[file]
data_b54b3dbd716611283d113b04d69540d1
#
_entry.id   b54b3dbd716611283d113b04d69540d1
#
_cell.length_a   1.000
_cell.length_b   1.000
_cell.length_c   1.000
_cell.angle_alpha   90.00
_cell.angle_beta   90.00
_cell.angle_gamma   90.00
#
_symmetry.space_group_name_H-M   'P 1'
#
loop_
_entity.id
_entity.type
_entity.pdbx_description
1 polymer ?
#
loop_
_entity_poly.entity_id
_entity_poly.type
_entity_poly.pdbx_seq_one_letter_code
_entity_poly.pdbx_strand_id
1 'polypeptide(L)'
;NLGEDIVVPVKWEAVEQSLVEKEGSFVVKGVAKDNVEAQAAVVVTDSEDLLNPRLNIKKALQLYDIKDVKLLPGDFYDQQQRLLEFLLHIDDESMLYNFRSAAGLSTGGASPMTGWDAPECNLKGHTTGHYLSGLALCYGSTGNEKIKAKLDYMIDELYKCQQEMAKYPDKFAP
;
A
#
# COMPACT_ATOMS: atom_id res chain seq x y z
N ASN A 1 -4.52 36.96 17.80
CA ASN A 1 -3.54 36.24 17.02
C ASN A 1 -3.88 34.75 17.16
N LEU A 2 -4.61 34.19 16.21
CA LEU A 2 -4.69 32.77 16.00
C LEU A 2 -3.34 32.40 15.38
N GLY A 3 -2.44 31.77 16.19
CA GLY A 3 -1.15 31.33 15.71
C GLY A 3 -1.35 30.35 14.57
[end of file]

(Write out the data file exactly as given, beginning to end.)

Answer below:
data_b54b3dbd716611283d113b04d69540d1
#
_entry.id   b54b3dbd716611283d113b04d69540d1
#
_cell.length_a   1.000
_cell.length_b   1.000
_cell.length_c   1.000
_cell.angle_alpha   90.00
_cell.angle_beta   90.00
_cell.angle_gamma   90.00
#
_symmetry.space_group_name_H-M   'P 1'
#
loop_
_entity.id
_entity.type
_entity.pdbx_description
1 polymer ?
#
loop_
_entity_poly.entity_id
_entity_poly.type
_entity_poly.pdbx_seq_one_letter_code
_entity_poly.pdbx_strand_id
1 'polypeptide(L)'
;NLGEDIVVPVKWEAVEQSLVEKEGSFVVKGVAKDNVEAQAAVVVTDSEDLLNPRLNIKKALQLYDIKDVKLLPGDFYDQQQRLLEFLLHIDDESMLYNFRSAAGLSTGGASPMTGWDAPECNLKGHTTGHYLSGLALCYGSTGNEKIKAKLDYMIDELYKCQQEMAKYPDKFAP
;
A
#
# COMPACT_ATOMS: atom_id res chain seq x y z
N ASN A 1 -4.52 36.96 17.80
CA ASN A 1 -3.54 36.24 17.02
C ASN A 1 -3.88 34.75 17.16
N LEU A 2 -4.61 34.19 16.21
CA LEU A 2 -4.69 32.77 16.00
C LEU A 2 -3.34 32.40 15.38
N GLY A 3 -2.44 31.77 16.19
CA GLY A 3 -1.15 31.33 15.71
C GLY A 3 -1.35 30.35 14.57